Currently reading: Cruise Origin is new GM-backed autonomous shuttle
Self-driving four-seater is set for service in San Francisco, where it could save drivers up to $5000 per year

Cruise, an autonomous vehicle manufacturer owned by General Motors (GM), has unveiled an electric self-driving shuttle called the Origin.

The vehicle has been designed as part of the American company's commitment “to improving life in cities” and will form the basis of a new public mobility service being rolled out in San Francisco, California. 

The Origin, which is said to be capable of operating at up to motorway speed, was developed with backing from GM and financial support from Honda.

There's no steering wheel or pedals in the four-seat interior, which places an emphasis on space and comfort and features several USB ports and display screens to encourage passengers to relax or work during their journey. Additionally, the side doors slide open to minimise risk to pedestrians and make loading bicycles easier.

Few technical details have been revealed, but a modular construction suggests that new bodyshells can be mounted on the Origin's platform as needed. It's also likely that it uses technology and hardware from the Volt, an electric hatchback produced by Chevrolet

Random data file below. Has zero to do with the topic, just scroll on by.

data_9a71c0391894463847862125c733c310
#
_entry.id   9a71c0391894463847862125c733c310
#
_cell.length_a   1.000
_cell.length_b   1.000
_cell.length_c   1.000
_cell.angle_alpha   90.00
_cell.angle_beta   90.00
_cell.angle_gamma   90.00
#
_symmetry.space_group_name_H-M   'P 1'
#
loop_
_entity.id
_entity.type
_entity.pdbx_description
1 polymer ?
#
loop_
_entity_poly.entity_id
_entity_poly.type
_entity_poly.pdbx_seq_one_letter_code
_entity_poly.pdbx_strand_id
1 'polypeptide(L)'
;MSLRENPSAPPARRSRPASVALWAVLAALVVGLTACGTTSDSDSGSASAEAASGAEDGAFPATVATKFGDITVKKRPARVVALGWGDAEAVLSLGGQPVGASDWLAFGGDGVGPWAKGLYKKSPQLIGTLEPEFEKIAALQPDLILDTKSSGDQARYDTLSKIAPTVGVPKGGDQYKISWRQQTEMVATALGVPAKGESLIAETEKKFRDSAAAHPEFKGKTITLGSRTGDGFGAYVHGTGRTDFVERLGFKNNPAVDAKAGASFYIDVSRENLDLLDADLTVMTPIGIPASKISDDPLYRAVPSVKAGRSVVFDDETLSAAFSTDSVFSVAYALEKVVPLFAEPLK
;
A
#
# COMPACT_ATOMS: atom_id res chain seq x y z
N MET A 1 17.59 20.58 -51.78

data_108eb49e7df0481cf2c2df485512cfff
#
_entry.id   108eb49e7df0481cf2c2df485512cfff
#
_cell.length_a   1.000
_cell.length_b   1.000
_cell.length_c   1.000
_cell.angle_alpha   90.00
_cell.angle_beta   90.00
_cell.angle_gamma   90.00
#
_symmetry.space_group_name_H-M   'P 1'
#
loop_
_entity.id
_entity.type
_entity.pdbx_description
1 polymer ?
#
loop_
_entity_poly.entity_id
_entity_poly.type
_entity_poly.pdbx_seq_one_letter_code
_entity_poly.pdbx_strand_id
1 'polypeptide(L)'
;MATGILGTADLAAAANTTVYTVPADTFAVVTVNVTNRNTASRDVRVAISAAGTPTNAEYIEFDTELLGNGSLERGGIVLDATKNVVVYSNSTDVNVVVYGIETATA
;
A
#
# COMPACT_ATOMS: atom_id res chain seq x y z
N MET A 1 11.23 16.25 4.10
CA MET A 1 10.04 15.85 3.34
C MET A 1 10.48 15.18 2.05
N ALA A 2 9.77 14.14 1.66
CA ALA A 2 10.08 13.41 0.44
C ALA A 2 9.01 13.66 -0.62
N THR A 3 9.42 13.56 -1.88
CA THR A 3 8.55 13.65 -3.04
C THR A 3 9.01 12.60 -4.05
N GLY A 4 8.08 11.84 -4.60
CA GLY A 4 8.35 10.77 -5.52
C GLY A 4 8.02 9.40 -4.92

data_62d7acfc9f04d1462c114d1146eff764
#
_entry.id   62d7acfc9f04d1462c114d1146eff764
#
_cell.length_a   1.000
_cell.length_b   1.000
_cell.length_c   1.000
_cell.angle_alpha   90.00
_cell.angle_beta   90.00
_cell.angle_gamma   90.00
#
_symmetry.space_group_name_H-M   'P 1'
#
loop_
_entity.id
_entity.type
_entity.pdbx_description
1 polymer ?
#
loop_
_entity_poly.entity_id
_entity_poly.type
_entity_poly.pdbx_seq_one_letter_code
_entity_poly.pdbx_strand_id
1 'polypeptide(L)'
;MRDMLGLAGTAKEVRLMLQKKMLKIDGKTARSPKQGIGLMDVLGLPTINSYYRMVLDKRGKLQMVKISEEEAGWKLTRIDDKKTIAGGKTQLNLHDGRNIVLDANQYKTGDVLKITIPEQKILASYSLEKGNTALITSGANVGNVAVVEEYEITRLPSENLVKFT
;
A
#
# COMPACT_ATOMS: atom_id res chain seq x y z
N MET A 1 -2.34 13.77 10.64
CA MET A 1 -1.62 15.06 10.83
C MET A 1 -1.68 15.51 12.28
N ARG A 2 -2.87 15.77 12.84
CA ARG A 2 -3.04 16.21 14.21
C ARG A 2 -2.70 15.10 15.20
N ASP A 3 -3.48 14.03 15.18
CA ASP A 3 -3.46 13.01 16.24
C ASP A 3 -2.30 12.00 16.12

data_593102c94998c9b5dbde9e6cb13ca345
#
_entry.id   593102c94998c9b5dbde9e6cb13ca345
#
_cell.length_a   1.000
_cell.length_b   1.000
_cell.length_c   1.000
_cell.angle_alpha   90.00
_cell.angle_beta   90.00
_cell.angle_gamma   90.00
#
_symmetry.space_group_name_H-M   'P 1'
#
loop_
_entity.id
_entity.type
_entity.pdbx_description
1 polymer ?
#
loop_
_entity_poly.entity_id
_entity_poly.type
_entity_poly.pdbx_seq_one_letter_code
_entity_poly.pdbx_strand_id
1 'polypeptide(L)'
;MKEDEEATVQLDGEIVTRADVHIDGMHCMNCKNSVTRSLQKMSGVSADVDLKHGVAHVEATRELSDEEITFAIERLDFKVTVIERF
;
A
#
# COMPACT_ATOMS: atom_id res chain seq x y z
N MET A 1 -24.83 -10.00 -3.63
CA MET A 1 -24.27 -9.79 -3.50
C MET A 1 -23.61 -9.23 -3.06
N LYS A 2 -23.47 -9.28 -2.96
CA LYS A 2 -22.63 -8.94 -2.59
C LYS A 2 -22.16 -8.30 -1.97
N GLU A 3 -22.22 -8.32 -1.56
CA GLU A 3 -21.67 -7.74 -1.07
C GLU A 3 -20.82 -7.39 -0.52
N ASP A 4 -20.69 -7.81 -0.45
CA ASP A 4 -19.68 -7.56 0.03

At the unveiling, Cruise CEO Dan Ammann confirmed that the Origin is production-ready and intended to be used for a new ride-sharing service. The company claims the shuttle has an operating life of a million miles and could save San Francisco residents up to $5000 (£3830) per year compared to private car ownership.

Ammann added: “We’ve been just as obsessed with making the Origin experience as inexpensive as possible, because if we’re really serious about improving life and our cities, we need huge numbers of people to use the Origin. And that won’t happen unless we deliver on a very simple proposition, a better experience at a lower price than what you pay to get around today.”

It's not yet known when the autonomous taxi service will begin operating. The Origin doesn't yet meet standards imposed by the Federal Motor Vehicle Safety Standards organisation, which approves cars for use on public roads in the US, so it's for now restricted to internal use at GM and perhaps Honda facilities. 

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